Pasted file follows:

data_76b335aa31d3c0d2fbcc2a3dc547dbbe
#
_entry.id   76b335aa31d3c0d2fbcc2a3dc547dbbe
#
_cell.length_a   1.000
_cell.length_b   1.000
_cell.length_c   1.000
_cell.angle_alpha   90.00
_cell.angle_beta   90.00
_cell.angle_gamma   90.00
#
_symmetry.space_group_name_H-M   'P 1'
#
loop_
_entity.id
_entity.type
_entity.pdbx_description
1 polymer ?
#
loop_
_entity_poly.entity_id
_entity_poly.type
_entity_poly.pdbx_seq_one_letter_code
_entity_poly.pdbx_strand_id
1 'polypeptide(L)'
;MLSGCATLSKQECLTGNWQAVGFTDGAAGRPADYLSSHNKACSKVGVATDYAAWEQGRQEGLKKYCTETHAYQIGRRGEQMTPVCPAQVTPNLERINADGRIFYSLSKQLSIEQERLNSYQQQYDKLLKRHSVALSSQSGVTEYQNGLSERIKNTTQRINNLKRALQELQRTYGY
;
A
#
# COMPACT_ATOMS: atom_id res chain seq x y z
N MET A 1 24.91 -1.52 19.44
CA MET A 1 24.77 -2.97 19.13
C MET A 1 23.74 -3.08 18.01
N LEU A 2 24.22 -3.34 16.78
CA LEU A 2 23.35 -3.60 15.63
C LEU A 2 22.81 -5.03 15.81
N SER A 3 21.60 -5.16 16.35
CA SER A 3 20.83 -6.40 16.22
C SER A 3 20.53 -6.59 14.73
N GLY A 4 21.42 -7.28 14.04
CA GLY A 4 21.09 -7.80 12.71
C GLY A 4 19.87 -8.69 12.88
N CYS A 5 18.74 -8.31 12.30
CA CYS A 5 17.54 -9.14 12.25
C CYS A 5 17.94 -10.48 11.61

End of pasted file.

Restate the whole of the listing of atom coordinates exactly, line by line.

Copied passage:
data_76b335aa31d3c0d2fbcc2a3dc547dbbe
#
_entry.id   76b335aa31d3c0d2fbcc2a3dc547dbbe
#
_cell.length_a   1.000
_cell.length_b   1.000
_cell.length_c   1.000
_cell.angle_alpha   90.00
_cell.angle_beta   90.00
_cell.angle_gamma   90.00
#
_symmetry.space_group_name_H-M   'P 1'
#
loop_
_entity.id
_entity.type
_entity.pdbx_description
1 polymer ?
#
loop_
_entity_poly.entity_id
_entity_poly.type
_entity_poly.pdbx_seq_one_letter_code
_entity_poly.pdbx_strand_id
1 'polypeptide(L)'
;MLSGCATLSKQECLTGNWQAVGFTDGAAGRPADYLSSHNKACSKVGVATDYAAWEQGRQEGLKKYCTETHAYQIGRRGEQMTPVCPAQVTPNLERINADGRIFYSLSKQLSIEQERLNSYQQQYDKLLKRHSVALSSQSGVTEYQNGLSERIKNTTQRINNLKRALQELQRTYGY
;
A
#
# COMPACT_ATOMS: atom_id res chain seq x y z
N MET A 1 24.91 -1.52 19.44
CA MET A 1 24.77 -2.97 19.13
C MET A 1 23.74 -3.08 18.01
N LEU A 2 24.22 -3.34 16.78
CA LEU A 2 23.35 -3.60 15.63
C LEU A 2 22.81 -5.03 15.81
N SER A 3 21.60 -5.16 16.35
CA SER A 3 20.83 -6.40 16.22
C SER A 3 20.53 -6.59 14.73
N GLY A 4 21.42 -7.28 14.04
CA GLY A 4 21.09 -7.80 12.71
C GLY A 4 19.87 -8.69 12.88
N CYS A 5 18.74 -8.31 12.30
CA CYS A 5 17.54 -9.14 12.25
C CYS A 5 17.94 -10.48 11.61